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Design of experiment optimization of aligned polymer thermoelectrics doped by ion-exchange

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jats:pOrganic thermoelectrics offer the potential to deliver flexible, low-cost devices that can directly convert heat to electricity. Previous studies have reported high conductivity and thermoelectric power factor in the conjugated polymer poly[2,5-bis(3-tetradecylthiophen-2-yl)thieno[3,2-b]thiophene] (PBTTT). Here, we investigate the thermoelectric properties of PBTTT films in which the polymer chains were aligned uniaxially by mechanical rubbing, and the films were doped by a recently developed ion exchange technique that provides a choice over the counterions incorporated into the film, allowing for more optimized morphology and better stability than conventional charge transfer doping. To optimize the polymer alignment process, we took advantage of two Design of Experiment (DOE) techniques: regular two-level factorial design and central composite design. Rubbing temperature Trub and post-alignment annealing temperature Tanneal were the two factors that were most strongly correlated with conductivity. We were able to achieve high polymer alignment with a dichroic ratio &gt;15 and high electrical conductivities of up to 4345 S/cm for transport parallel to the polymer chains, demonstrating that the ion exchange method can achieve conductivities comparable/higher than conventional charge transfer doping. While the conductivity of aligned films increased by a factor of 4 compared to unaligned films, the Seebeck coefficient (S) remained nearly unchanged. The combination of DOE methodology, high-temperature rubbing, and ion exchange doping provides a systematic, controllable strategy to tune structure–thermoelectric property relationships in semiconducting polymers.</jats:p>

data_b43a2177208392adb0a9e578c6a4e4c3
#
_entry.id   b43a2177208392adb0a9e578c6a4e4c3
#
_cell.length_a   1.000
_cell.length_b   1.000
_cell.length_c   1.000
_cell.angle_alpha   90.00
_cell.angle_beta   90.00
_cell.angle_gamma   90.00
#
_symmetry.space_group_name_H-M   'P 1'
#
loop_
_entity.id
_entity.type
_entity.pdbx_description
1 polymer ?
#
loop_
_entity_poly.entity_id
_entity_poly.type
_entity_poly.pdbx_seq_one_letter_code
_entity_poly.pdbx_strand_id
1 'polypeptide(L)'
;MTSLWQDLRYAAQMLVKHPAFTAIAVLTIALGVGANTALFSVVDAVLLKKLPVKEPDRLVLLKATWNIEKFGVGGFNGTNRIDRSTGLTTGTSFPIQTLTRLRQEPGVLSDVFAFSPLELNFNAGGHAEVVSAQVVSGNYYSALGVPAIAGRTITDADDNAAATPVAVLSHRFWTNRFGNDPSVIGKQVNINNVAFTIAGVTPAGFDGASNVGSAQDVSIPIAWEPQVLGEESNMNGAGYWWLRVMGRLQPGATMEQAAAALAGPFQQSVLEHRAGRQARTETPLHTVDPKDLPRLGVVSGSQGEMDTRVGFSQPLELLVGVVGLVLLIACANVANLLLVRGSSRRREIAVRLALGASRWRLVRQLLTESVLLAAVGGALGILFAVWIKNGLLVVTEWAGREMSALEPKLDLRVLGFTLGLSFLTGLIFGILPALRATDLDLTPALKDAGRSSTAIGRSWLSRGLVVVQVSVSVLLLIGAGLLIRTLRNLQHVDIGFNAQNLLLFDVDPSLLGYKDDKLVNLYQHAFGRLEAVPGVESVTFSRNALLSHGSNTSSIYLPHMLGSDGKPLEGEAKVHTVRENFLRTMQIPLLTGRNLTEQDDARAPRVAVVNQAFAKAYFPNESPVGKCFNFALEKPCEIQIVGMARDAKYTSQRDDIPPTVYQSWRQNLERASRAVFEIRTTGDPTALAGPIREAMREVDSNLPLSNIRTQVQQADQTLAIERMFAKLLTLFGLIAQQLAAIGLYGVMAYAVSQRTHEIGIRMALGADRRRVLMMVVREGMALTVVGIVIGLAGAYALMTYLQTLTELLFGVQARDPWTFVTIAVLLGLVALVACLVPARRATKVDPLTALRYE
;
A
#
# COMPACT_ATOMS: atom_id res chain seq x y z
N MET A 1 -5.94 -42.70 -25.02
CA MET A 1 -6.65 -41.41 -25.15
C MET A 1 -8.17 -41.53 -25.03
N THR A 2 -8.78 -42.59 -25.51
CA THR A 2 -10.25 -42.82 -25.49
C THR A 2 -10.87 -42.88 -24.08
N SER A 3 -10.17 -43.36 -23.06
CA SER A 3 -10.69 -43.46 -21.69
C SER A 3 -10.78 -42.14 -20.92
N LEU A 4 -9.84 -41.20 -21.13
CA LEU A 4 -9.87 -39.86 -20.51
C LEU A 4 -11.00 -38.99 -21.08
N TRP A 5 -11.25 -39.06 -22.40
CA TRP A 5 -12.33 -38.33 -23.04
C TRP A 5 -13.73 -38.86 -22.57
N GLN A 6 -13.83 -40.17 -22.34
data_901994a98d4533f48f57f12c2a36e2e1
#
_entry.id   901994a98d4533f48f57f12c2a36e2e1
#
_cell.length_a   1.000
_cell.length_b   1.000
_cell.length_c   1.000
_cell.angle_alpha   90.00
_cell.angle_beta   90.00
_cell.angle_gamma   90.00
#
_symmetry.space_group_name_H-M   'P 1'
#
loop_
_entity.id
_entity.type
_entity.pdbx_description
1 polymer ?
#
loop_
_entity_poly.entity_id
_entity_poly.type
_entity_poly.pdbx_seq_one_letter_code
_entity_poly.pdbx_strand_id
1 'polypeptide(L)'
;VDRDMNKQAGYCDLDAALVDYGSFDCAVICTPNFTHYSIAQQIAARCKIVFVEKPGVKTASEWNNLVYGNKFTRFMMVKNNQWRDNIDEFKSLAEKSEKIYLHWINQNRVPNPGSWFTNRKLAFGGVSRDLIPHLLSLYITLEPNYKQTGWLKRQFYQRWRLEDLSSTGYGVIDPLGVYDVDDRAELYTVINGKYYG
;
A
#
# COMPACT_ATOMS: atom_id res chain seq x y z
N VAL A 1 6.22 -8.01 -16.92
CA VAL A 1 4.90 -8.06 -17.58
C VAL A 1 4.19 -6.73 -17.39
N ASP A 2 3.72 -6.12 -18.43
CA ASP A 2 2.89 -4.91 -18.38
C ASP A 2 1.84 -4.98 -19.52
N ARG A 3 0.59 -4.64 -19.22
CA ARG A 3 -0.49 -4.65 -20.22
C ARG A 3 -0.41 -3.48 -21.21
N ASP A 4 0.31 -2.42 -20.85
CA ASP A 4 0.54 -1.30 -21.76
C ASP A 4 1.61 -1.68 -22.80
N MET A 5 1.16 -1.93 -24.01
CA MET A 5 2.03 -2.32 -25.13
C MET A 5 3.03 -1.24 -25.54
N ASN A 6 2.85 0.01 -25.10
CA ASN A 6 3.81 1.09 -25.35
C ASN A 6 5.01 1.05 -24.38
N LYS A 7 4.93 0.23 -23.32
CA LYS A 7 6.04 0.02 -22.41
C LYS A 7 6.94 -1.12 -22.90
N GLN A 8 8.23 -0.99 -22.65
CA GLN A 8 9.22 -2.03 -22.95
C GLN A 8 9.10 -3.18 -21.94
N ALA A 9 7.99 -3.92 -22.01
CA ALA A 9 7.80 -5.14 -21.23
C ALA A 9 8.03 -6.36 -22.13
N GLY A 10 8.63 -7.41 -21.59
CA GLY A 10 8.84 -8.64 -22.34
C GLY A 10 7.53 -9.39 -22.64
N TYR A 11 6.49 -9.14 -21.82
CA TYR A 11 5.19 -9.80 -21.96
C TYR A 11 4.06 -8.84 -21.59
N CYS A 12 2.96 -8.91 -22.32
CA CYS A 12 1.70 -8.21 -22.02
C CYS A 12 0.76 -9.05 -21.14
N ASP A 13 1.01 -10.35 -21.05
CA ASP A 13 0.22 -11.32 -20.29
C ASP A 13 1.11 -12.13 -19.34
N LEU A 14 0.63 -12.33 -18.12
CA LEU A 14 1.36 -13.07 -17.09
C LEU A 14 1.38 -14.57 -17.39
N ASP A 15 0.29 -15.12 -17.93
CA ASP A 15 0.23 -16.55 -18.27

40 Engineering, 4016 Materials Engineering

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Applied Physics Letters

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AIP Publishing
European Research Council (610115)
Engineering and Physical Sciences Research Council (EP/R031894/1)
Engineering and Physical Sciences Research Council (EP/P007767/1)
the Jardine Foundation and the Cambridge Commonwealth European and International Trust, Royal Society Newton International Fellowship, Engineering and Physical Sciences Research Council (EPSRC), European Research Council for a Synergy grant SC2 and from the Engineering and Physical Sciences Research Council
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